While working in turkey season, officers come across some unusual situations or suspects with interesting alibis.
A hunter once claimed his innocence invoking the memory of his dear mother and the good Lord as his witnesses, claiming he had no idea he was anywhere close to a baited area. That didn’t stick when his turkey decoy was found stuck in the middle of a very large pile of corn.
Wildlife Officer Scott Isley of Rowan County was approaching a baited site last season when a shot rang out less than 50 yards from him. Quickly approaching the blind, he found a suspect sitting with a smoking shotgun and reloading. Asking the suspect if he bagged a bird, the excited hunter told the officer that he must of missed the biggest hen turkey he had ever seen. Besides the problem of shooting at a hen, the man was sitting 25 yards from a large tripod deer corn feeder that was in operation scattering corn. When confronted with the issue of the corn, the man replied that the feeder was no problem because it was a “deer feeder” and he was turkey hunting! Several citations followed.
Trout waters open
The N.C. Wildlife Resources Commission opened approximately 1,120 miles of “hatchery-supported trout waters” in 25 western counties this past Saturday. The season will run until one-half hour after sunset on Feb. 28, 2009.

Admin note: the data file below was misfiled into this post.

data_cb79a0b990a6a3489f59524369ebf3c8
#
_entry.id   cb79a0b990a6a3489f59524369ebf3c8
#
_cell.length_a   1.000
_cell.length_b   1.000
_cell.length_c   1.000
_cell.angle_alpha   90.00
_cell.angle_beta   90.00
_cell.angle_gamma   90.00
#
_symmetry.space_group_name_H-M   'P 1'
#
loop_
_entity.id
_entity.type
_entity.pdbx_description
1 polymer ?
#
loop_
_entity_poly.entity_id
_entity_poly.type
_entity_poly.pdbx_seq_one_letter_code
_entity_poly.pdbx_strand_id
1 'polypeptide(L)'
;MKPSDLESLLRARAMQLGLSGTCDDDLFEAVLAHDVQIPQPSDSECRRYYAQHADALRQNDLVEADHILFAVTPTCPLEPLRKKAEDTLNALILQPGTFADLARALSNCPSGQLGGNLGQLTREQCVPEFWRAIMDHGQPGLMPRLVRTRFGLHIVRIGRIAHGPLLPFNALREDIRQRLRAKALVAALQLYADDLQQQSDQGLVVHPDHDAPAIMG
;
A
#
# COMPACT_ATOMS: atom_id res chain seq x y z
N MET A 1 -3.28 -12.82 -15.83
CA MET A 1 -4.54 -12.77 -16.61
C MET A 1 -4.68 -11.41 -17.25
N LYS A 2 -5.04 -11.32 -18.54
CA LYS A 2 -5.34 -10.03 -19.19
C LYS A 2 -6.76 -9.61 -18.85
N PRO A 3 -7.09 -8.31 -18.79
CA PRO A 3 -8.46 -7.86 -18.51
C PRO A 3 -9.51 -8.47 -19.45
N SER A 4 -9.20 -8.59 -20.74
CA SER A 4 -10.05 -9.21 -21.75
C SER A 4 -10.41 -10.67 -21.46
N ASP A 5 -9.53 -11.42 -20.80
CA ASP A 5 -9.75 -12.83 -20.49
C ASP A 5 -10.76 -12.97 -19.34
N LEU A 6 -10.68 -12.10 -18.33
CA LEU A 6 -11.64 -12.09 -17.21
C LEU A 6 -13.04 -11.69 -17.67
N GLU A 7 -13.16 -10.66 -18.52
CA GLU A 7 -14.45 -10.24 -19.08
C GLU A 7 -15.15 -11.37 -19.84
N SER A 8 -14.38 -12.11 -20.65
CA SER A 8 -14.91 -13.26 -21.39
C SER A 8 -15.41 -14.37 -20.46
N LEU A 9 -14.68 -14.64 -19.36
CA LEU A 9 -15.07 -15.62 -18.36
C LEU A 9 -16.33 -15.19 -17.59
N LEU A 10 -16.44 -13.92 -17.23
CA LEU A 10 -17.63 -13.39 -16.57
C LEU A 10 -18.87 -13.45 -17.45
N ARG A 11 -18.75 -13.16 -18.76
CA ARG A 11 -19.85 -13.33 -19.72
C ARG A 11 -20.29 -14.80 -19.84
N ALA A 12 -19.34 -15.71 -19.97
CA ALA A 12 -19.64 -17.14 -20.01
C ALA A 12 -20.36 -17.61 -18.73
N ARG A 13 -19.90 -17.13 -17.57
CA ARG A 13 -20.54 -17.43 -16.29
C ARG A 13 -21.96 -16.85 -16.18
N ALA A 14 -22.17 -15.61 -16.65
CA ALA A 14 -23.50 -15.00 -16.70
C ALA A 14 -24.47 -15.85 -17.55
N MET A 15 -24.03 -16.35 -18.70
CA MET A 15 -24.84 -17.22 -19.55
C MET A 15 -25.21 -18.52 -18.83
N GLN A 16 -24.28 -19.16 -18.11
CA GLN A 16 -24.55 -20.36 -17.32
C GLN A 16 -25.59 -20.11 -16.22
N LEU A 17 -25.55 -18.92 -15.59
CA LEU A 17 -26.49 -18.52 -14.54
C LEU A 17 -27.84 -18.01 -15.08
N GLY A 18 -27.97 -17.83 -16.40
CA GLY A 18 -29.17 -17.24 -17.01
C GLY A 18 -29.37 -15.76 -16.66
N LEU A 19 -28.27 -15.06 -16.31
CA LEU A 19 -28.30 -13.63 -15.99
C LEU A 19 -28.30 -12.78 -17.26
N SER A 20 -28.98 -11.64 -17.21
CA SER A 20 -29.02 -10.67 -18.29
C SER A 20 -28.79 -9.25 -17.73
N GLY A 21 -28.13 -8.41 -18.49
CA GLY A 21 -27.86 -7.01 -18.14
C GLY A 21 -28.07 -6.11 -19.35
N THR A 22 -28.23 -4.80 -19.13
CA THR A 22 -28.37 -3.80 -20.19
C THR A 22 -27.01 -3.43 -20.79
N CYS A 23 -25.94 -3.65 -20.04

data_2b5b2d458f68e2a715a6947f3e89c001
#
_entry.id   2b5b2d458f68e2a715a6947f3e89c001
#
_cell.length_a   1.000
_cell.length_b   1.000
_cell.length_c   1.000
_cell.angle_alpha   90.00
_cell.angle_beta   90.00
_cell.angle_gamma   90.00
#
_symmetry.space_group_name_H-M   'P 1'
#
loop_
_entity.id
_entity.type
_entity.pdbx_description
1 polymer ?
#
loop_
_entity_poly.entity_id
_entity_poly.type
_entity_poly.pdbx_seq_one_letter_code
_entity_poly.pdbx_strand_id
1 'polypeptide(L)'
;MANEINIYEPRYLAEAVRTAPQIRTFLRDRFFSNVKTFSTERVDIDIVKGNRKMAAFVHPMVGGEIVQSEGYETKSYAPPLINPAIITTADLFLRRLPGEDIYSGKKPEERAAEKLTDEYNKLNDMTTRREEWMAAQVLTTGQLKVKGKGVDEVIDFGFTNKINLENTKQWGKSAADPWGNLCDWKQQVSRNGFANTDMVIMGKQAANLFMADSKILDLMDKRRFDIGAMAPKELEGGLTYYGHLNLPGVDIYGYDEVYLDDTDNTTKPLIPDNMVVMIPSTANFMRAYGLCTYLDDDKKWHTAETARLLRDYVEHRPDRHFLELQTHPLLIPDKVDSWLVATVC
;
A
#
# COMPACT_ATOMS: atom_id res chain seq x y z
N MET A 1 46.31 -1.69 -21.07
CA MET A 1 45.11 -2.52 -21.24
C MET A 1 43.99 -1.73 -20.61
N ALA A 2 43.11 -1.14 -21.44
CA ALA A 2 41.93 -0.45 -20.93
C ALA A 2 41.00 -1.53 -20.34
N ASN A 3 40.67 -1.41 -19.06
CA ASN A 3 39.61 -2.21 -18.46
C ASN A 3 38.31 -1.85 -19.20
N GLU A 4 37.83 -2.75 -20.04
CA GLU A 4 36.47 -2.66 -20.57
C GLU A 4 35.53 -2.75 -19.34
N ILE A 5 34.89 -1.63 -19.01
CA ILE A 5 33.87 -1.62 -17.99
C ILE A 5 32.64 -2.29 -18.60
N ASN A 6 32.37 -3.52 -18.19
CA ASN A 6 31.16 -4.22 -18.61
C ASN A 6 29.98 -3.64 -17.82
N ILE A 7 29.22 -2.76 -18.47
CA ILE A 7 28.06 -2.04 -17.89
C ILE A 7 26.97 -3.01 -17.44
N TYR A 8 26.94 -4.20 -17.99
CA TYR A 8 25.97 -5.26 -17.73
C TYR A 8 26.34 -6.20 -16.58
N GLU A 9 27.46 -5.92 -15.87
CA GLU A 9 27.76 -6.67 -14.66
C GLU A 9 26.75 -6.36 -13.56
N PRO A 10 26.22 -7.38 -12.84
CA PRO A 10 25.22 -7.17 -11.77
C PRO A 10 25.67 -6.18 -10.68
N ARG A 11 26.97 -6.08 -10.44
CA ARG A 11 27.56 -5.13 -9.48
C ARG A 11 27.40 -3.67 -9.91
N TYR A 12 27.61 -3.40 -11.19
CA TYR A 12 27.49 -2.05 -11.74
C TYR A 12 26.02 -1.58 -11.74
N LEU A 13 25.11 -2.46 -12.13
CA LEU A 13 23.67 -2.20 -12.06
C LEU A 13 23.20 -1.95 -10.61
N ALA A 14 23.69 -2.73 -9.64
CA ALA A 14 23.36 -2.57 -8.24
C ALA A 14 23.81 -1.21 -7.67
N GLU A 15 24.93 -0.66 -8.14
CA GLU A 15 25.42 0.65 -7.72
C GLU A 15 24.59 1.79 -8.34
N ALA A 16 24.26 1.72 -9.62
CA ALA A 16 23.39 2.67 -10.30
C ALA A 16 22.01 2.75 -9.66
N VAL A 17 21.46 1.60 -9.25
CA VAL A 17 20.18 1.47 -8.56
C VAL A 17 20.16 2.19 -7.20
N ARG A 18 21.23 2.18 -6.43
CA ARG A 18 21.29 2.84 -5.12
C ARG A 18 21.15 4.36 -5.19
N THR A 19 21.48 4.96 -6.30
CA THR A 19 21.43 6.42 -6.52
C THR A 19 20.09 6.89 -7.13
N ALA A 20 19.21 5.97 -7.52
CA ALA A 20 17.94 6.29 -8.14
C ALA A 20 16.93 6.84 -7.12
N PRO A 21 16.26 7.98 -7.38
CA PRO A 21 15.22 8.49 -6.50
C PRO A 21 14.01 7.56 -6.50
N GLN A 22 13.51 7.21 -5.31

While fishing on the waters marked by green-and-white signs, anglers can harvest a maximum of seven trout per day, with no minimum size limits or bait restrictions.
Striped bass seminarDr. Jim Rice of N.C. State University will present a free seminar on striped bass at the Centennial Campus Center for Wildlife Education starting at 3:30 p.m. Wednesday.
Rice will discuss recent findings concerning the physical and biological processes affecting growth and survival of reservoir striped bass.
The Centennial Campus Center for Wildlife Education is located on the first floor of the N.C Wildlife Resources Commission’s administrative headquarters, 1751 Varsity Drive in Raleigh. For more information, call 919-707-0203.
E-mail Sgt. Anthony Sharum of the N.C. Wildlife Resources at huntfishguy66@ aol.com.